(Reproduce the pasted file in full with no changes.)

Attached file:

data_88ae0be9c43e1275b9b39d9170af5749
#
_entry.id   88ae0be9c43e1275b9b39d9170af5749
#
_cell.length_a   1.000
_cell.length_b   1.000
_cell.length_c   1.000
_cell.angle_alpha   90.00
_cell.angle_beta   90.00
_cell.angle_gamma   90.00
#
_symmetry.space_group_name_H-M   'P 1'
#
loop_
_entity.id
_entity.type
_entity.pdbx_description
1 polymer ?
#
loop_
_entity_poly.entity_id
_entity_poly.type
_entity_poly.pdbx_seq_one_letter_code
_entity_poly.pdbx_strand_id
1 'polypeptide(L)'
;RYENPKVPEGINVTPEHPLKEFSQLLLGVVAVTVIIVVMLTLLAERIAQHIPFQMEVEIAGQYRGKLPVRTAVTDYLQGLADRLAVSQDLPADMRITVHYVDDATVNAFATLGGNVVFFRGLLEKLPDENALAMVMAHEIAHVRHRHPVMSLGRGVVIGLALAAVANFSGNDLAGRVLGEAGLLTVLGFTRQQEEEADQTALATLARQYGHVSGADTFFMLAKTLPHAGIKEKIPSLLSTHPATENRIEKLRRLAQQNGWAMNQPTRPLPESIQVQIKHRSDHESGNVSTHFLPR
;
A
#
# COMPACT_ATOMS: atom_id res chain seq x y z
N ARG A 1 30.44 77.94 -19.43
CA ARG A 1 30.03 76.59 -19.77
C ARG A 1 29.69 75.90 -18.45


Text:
data_88ae0be9c43e1275b9b39d9170af5749
#
_entry.id   88ae0be9c43e1275b9b39d9170af5749
#
_cell.length_a   1.000
_cell.length_b   1.000
_cell.length_c   1.000
_cell.angle_alpha   90.00
_cell.angle_beta   90.00
_cell.angle_gamma   90.00
#
_symmetry.space_group_name_H-M   'P 1'
#
loop_
_entity.id
_entity.type
_entity.pdbx_description
1 polymer ?
#
loop_
_entity_poly.entity_id
_entity_poly.type
_entity_poly.pdbx_seq_one_letter_code
_entity_poly.pdbx_strand_id
1 'polypeptide(L)'
;RYENPKVPEGINVTPEHPLKEFSQLLLGVVAVTVIIVVMLTLLAERIAQHIPFQMEVEIAGQYRGKLPVRTAVTDYLQGLADRLAVSQDLPADMRITVHYVDDATVNAFATLGGNVVFFRGLLEKLPDENALAMVMAHEIAHVRHRHPVMSLGRGVVIGLALAAVANFSGNDLAGRVLGEAGLLTVLGFTRQQEEEADQTALATLARQYGHVSGADTFFMLAKTLPHAGIKEKIPSLLSTHPATENRIEKLRRLAQQNGWAMNQPTRPLPESIQVQIKHRSDHESGNVSTHFLPR
;
A
#
# COMPACT_ATOMS: atom_id res chain seq x y z
N ARG A 1 30.44 77.94 -19.43
CA ARG A 1 30.03 76.59 -19.77
C ARG A 1 29.69 75.90 -18.45